How the streaming music service tunes in to Kubernetes, Istio and more.

SEATTLE — Whether your playlist runs more to Knuckle Puck than Bing Crosby, if you’re streaming on Spotify it’s in part thanks to open source.

Saunak Chakrabarti, the director of engineering, infrastructure and operations at Spotify, shared details of current and future open source efforts at the press and analyst briefing at the recent KubeCon + CloudNativeCon North America.

With some 191 million users, including 87 million subscribers across 78 markets, “building Spotify would not have been possible without free and open source software,” declares the company website. You can check out the company’s GitHub page to use their code or contribute.

The music streaming platform, founded in 2008, was an early adopter of micro-service technology and has been running these services at scale for quite a few years, Chakrabarti says. Starting early has given them an interesting perspective on the evolution of cloud native.

“The last few years as the cloud native community has grown and matured, we’ve moved over from the home-grown solutions that we had implemented because there were no great alternatives in the open source community or the vendor space,” he says. They started with Helios, a Docker orchestration platform for deploying and managing containers across an entire fleet of servers, that launched around the same time as Kubernetes. The majority of their data scheduling jobs now run on Kubernetes as well as some tier one services. Without getting into the specific numbers, Chakrabarti says that the open-source container-orchestration system is employed across a variety of contexts at Spotify.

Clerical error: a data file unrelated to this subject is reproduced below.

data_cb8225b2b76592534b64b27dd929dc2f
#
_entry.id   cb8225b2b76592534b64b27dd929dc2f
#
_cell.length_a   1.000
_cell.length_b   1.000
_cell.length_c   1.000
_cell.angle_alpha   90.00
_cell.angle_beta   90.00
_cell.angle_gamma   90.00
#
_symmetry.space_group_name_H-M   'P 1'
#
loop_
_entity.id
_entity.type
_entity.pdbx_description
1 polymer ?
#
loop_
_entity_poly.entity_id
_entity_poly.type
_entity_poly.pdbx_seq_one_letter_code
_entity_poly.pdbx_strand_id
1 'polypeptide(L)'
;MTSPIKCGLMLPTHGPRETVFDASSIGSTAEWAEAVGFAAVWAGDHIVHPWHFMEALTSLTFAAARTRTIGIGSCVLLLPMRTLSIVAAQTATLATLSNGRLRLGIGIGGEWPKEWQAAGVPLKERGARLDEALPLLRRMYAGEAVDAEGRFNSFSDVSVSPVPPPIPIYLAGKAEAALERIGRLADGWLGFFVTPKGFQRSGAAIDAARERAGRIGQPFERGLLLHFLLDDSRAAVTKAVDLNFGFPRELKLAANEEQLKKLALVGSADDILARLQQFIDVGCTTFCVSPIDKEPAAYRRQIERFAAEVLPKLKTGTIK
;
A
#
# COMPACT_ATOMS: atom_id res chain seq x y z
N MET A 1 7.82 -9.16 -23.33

As they move towards adopting solutions like Kubernetes and Istio, it’s a “really exciting time for us because we can take these micro-services that we’ve had running in production for a long time that align with some great industry supported tools and solutions.” For now, they have a small fraction of production services running on Kubernetes and a handful of production services on Istio with GRPC endpoints.  While he says they’ve  done a few experiments, it’s “still early stages on GRPC and Istio,  but we’re farther along with Kubernetes adoption and migration.”

In terms of whether Spotify has strategy in place for using open source, Chakrabarti says teams have a lot of autonomy to experiment with any tech that they wish.

“But when we’re talking about production services, we want to limit fragmentation. From that perspective in the last couple of years we’ve developed a strategy that’s very open-source focused,” he says. As an organization and a tech platform, they’re thinking more about how to contribute to and how to adopt more open source projects rather than building what they need in-house.

The Linux Foundation provided travel and accommodation to KubeCon.

Cover Photo // CC BY NC